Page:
'Abundance' the key to creating Chinese New Year feast

  • Ying Stoller of Gurnee will be preparing dishes such as egg rolls, pot stickers and fried rice during the Chinese New Year.

    Ying Stoller of Gurnee will be preparing dishes such as egg rolls, pot stickers and fried rice during the Chinese New Year. Joe Lewnard | Staff Photographer

  • Ying Stoller of Gurnee will be preparing dishes such as egg rolls, pot stickers and fried rice during the Chinese New Year.

    Ying Stoller of Gurnee will be preparing dishes such as egg rolls, pot stickers and fried rice during the Chinese New Year. Joe Lewnard | Staff Photographer

  • Ying Stoller's pot stickers are stuffed with ground chicken and pan fried.

    Ying Stoller's pot stickers are stuffed with ground chicken and pan fried. Joe Lewnard | Staff Photographer

  • You can tinker with vegetables or add shrimp when making your own egg rolls.

    You can tinker with vegetables or add shrimp when making your own egg rolls. Joe Lewnard | Staff Photographer

 
By Amy Fuller
afuller@dailyherald.com
Updated 1/25/2017 6:37 AM

Chinese New Year is a time for celebration, tradition and -- of course -- an abundance of food.

The Year of the Rooster kicks off Jan. 28. To celebrate, you can head out for Chinese food or cook up some of your own.

 

Chinese cooking can be complicated, but it doesn't have to be, says Ying Stoller, who takes a casual and simple approach to meal instruction. The Gurnee resident, who has been teaching Asian cooking locally for the last decade, has heard often that stir-fry and other traditional Chinese dishes can be hard "to get right," she says.

"That's why my recipes are simple," she says. "They aren't complicated, and they're easy for people to learn, so they can do it at home."

Stoller was born and raised in northeastern mainland China, where she learned to cook by watching and helping her father.

She recalls the family's annual reunion dinner, the most important meal of Chinese New Year. One fun tradition is to stuff one or two dumplings with a coin. Whoever gets that dumpling is considered to be the lucky person in the New Year, she says.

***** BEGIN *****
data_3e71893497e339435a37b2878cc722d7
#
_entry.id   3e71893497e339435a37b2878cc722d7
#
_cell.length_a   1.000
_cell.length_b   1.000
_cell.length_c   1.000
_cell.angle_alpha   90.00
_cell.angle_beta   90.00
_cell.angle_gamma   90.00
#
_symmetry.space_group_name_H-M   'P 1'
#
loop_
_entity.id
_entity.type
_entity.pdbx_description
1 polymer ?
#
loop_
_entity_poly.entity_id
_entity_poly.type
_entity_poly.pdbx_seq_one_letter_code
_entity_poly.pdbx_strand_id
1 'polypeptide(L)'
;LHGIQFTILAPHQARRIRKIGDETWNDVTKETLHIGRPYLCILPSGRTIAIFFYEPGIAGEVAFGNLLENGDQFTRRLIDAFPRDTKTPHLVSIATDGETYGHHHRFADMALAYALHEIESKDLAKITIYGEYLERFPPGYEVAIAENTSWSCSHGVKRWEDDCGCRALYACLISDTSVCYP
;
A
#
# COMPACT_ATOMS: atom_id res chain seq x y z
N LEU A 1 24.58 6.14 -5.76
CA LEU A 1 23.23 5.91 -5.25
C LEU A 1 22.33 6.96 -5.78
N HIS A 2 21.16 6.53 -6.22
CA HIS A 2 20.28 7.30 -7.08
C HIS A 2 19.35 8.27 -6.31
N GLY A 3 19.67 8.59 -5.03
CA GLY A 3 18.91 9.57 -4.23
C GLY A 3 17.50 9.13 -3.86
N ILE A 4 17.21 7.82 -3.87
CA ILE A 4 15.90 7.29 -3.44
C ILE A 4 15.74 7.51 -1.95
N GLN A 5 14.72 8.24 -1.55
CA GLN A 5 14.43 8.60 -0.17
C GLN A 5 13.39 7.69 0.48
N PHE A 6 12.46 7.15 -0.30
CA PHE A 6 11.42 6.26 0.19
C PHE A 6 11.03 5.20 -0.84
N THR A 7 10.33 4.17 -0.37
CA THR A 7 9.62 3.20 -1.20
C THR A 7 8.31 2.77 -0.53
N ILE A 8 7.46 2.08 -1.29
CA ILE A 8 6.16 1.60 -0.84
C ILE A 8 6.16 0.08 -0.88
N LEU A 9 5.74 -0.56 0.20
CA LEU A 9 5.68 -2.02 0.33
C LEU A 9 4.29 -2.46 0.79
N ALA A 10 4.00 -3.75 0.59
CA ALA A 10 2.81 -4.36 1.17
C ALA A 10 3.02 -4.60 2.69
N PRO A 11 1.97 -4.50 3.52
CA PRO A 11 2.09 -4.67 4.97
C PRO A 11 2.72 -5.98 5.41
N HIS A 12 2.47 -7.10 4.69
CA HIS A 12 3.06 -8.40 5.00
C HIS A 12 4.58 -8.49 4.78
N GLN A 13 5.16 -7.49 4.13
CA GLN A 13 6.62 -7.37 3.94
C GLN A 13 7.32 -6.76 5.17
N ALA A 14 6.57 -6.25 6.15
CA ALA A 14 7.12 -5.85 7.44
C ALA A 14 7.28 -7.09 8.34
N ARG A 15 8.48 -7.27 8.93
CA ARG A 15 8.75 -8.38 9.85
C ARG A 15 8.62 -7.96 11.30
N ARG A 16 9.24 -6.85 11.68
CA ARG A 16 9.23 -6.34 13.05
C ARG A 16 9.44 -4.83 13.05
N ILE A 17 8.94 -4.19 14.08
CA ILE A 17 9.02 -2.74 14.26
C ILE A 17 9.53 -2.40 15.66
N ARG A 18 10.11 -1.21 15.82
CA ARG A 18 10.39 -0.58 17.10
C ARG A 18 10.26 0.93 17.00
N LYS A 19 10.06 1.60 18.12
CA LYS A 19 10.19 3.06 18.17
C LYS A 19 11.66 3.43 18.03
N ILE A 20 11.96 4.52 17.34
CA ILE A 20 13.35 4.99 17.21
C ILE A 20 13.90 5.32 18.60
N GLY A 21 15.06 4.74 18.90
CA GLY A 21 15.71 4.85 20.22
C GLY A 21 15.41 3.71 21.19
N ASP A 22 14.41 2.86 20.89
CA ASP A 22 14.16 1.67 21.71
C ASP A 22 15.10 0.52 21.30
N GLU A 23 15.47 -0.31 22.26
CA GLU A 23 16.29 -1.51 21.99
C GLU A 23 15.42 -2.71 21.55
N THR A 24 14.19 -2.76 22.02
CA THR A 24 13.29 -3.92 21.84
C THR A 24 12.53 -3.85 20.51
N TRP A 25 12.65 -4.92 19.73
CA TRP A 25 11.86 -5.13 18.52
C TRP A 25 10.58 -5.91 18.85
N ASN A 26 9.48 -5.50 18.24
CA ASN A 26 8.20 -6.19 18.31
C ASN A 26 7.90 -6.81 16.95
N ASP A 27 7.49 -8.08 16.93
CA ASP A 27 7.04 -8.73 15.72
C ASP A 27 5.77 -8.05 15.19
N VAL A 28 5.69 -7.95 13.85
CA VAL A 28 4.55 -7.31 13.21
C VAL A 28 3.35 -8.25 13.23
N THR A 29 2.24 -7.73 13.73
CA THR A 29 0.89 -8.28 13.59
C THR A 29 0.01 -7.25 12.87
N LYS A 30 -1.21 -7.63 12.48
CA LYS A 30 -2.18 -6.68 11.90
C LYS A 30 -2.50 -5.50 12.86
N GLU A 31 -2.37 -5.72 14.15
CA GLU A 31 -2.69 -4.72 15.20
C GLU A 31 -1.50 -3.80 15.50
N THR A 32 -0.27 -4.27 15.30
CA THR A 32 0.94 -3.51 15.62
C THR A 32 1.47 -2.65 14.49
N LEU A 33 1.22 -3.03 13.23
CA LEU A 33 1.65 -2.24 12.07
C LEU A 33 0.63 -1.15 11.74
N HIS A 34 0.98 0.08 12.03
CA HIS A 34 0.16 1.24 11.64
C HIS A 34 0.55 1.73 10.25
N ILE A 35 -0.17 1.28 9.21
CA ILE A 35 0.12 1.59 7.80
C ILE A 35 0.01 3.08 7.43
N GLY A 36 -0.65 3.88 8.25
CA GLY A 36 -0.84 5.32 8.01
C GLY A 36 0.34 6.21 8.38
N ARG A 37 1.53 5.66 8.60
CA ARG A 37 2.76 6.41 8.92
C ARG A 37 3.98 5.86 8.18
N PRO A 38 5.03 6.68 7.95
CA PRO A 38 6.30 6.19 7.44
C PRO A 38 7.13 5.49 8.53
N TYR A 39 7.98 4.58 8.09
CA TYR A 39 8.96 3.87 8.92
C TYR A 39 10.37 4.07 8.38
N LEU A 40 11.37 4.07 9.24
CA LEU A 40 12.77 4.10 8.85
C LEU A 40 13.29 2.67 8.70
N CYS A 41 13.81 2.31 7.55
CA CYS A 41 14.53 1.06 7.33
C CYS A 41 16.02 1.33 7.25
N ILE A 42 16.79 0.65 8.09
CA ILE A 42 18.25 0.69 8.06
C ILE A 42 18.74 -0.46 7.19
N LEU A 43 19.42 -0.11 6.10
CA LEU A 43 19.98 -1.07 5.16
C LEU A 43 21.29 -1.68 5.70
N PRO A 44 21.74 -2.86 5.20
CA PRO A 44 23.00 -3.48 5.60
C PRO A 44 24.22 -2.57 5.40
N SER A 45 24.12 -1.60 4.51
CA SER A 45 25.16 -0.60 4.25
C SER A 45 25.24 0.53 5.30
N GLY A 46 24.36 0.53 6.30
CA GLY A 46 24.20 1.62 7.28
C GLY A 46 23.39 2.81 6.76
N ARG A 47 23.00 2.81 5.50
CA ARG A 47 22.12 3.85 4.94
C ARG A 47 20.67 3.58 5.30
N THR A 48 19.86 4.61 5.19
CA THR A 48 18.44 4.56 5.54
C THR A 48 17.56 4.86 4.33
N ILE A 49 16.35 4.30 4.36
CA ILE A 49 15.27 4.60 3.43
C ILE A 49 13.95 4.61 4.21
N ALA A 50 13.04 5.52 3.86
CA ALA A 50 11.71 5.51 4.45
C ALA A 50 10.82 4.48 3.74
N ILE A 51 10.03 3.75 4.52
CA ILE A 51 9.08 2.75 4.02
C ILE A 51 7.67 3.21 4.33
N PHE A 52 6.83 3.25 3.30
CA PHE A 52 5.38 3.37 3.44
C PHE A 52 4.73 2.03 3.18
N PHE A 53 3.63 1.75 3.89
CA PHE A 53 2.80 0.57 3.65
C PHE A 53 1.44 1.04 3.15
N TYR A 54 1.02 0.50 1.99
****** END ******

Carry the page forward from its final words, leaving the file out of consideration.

Ying Stoller of Gurnee will be preparing dishes such as egg rolls, pot stickers and fried rice during the Chinese New Year.
Ying Stoller of Gurnee will be preparing dishes such as egg rolls, pot stickers and fried rice during the Chinese New Year. - Joe Lewnard | Staff Photographer
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Typical Chinese New Year fare includes dumplings, similar to pot stickers, except they are boiled instead of pan fried. Other than that, anything -- and everything -- goes, Stoller says.

"The key is to show abundance," she says. "Normally, dishes with fish, chicken and pork are served."

After she graduated from college, Stoller traveled around China, allowing her to experience each region's tastes, which vary widely. When she arrived in America in 1988, one of the biggest things she missed was the food. "I tried to learn to re-create the dishes -- and that's how I started to experiment and cook a lot," she says.

Ying Stoller's pot stickers are stuffed with ground chicken and pan fried.
Ying Stoller's pot stickers are stuffed with ground chicken and pan fried. - Joe Lewnard | Staff Photographer

Gradually, her neighbors and church friends took notice of her meals and began asking for recipes. This interest led to her teaching classes at the local community college and at libraries. She also sells her own sauces and batter mix at yingskitchen.com.

It's easy to get intimidated if you haven't tried Chinese cooking, Stoller says. The best way to learn is to just dive right in with a simple fried rice or a platter of pot stickers.

"Just try one recipe, then try another," she says. "You'll learn by doing."

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